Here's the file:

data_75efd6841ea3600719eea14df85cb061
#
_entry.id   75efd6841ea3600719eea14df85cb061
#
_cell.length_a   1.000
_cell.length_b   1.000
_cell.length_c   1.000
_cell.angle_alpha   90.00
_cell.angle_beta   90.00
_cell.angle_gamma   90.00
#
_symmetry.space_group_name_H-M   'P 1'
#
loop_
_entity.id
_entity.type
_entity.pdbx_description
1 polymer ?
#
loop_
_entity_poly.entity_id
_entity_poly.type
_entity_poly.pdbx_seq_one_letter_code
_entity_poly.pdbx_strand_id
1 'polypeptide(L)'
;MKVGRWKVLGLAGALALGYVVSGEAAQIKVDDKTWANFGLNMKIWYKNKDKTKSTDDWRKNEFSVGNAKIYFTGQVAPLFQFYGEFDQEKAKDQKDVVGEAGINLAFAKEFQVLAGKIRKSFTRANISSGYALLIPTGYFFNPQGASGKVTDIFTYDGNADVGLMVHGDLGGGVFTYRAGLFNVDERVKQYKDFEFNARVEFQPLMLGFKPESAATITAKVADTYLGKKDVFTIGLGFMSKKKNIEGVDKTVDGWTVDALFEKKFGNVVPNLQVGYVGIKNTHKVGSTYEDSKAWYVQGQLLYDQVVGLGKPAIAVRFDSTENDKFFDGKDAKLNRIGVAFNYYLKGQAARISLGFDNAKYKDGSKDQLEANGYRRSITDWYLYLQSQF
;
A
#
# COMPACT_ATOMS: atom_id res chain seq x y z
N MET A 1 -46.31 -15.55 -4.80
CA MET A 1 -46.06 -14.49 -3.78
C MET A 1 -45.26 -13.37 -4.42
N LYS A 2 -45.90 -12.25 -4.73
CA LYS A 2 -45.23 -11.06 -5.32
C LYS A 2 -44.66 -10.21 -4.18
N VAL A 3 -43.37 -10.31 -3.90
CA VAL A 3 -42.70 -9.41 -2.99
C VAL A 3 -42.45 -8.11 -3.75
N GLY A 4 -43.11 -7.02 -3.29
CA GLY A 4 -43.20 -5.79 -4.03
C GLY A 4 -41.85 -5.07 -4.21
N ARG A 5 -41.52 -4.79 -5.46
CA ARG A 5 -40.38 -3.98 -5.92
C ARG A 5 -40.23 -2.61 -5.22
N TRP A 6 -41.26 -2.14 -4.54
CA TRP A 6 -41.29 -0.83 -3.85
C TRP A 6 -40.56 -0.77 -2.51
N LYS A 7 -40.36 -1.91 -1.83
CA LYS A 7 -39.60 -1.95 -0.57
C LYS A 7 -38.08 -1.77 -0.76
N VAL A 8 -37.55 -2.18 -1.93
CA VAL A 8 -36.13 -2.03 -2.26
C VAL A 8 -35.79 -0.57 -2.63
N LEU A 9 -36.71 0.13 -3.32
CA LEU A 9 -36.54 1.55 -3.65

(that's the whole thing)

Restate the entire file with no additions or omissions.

data_75efd6841ea3600719eea14df85cb061
#
_entry.id   75efd6841ea3600719eea14df85cb061
#
_cell.length_a   1.000
_cell.length_b   1.000
_cell.length_c   1.000
_cell.angle_alpha   90.00
_cell.angle_beta   90.00
_cell.angle_gamma   90.00
#
_symmetry.space_group_name_H-M   'P 1'
#
loop_
_entity.id
_entity.type
_entity.pdbx_description
1 polymer ?
#
loop_
_entity_poly.entity_id
_entity_poly.type
_entity_poly.pdbx_seq_one_letter_code
_entity_poly.pdbx_strand_id
1 'polypeptide(L)'
;MKVGRWKVLGLAGALALGYVVSGEAAQIKVDDKTWANFGLNMKIWYKNKDKTKSTDDWRKNEFSVGNAKIYFTGQVAPLFQFYGEFDQEKAKDQKDVVGEAGINLAFAKEFQVLAGKIRKSFTRANISSGYALLIPTGYFFNPQGASGKVTDIFTYDGNADVGLMVHGDLGGGVFTYRAGLFNVDERVKQYKDFEFNARVEFQPLMLGFKPESAATITAKVADTYLGKKDVFTIGLGFMSKKKNIEGVDKTVDGWTVDALFEKKFGNVVPNLQVGYVGIKNTHKVGSTYEDSKAWYVQGQLLYDQVVGLGKPAIAVRFDSTENDKFFDGKDAKLNRIGVAFNYYLKGQAARISLGFDNAKYKDGSKDQLEANGYRRSITDWYLYLQSQF
;
A
#
# COMPACT_ATOMS: atom_id res chain seq x y z
N MET A 1 -46.31 -15.55 -4.80
CA MET A 1 -46.06 -14.49 -3.78
C MET A 1 -45.26 -13.37 -4.42
N LYS A 2 -45.90 -12.25 -4.73
CA LYS A 2 -45.23 -11.06 -5.32
C LYS A 2 -44.66 -10.21 -4.18
N VAL A 3 -43.37 -10.31 -3.90
CA VAL A 3 -42.70 -9.41 -2.99
C VAL A 3 -42.45 -8.11 -3.75
N GLY A 4 -43.11 -7.02 -3.29
CA GLY A 4 -43.20 -5.79 -4.03
C GLY A 4 -41.85 -5.07 -4.21
N ARG A 5 -41.52 -4.79 -5.46
CA ARG A 5 -40.38 -3.98 -5.92
C ARG A 5 -40.23 -2.61 -5.22
N TRP A 6 -41.26 -2.14 -4.54
CA TRP A 6 -41.29 -0.83 -3.85
C TRP A 6 -40.56 -0.77 -2.51
N LYS A 7 -40.36 -1.91 -1.83
CA LYS A 7 -39.60 -1.95 -0.57
C LYS A 7 -38.08 -1.77 -0.76
N VAL A 8 -37.55 -2.18 -1.93
CA VAL A 8 -36.13 -2.03 -2.26
C VAL A 8 -35.79 -0.57 -2.63
N LEU A 9 -36.71 0.13 -3.32
CA LEU A 9 -36.54 1.55 -3.65